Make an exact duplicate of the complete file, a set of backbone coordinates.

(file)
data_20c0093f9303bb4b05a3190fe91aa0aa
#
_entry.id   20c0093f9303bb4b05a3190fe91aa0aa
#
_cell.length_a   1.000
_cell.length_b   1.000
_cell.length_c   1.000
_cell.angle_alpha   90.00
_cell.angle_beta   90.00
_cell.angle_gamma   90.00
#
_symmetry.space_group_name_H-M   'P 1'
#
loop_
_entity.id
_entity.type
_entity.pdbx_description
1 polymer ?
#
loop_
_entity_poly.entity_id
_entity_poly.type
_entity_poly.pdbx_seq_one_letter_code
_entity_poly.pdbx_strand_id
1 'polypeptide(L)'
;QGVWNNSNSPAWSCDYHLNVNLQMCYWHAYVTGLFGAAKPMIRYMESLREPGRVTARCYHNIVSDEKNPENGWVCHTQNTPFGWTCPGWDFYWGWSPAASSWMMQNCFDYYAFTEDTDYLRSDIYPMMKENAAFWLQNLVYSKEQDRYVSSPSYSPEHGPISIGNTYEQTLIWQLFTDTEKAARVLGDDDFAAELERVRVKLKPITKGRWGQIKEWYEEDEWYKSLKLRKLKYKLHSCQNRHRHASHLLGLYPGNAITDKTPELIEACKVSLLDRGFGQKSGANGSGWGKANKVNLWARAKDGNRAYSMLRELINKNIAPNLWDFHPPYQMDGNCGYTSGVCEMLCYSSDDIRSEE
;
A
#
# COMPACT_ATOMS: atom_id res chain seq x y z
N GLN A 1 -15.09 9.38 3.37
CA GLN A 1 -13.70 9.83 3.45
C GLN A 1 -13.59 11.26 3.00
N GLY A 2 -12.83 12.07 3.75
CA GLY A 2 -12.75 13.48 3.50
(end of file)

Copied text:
data_20c0093f9303bb4b05a3190fe91aa0aa
#
_entry.id   20c0093f9303bb4b05a3190fe91aa0aa
#
_cell.length_a   1.000
_cell.length_b   1.000
_cell.length_c   1.000
_cell.angle_alpha   90.00
_cell.angle_beta   90.00
_cell.angle_gamma   90.00
#
_symmetry.space_group_name_H-M   'P 1'
#
loop_
_entity.id
_entity.type
_entity.pdbx_description
1 polymer ?
#
loop_
_entity_poly.entity_id
_entity_poly.type
_entity_poly.pdbx_seq_one_letter_code
_entity_poly.pdbx_strand_id
1 'polypeptide(L)'
;QGVWNNSNSPAWSCDYHLNVNLQMCYWHAYVTGLFGAAKPMIRYMESLREPGRVTARCYHNIVSDEKNPENGWVCHTQNTPFGWTCPGWDFYWGWSPAASSWMMQNCFDYYAFTEDTDYLRSDIYPMMKENAAFWLQNLVYSKEQDRYVSSPSYSPEHGPISIGNTYEQTLIWQLFTDTEKAARVLGDDDFAAELERVRVKLKPITKGRWGQIKEWYEEDEWYKSLKLRKLKYKLHSCQNRHRHASHLLGLYPGNAITDKTPELIEACKVSLLDRGFGQKSGANGSGWGKANKVNLWARAKDGNRAYSMLRELINKNIAPNLWDFHPPYQMDGNCGYTSGVCEMLCYSSDDIRSEE
;
A
#
# COMPACT_ATOMS: atom_id res chain seq x y z
N GLN A 1 -15.09 9.38 3.37
CA GLN A 1 -13.70 9.83 3.45
C GLN A 1 -13.59 11.26 3.00
N GLY A 2 -12.83 12.07 3.75
CA GLY A 2 -12.75 13.48 3.50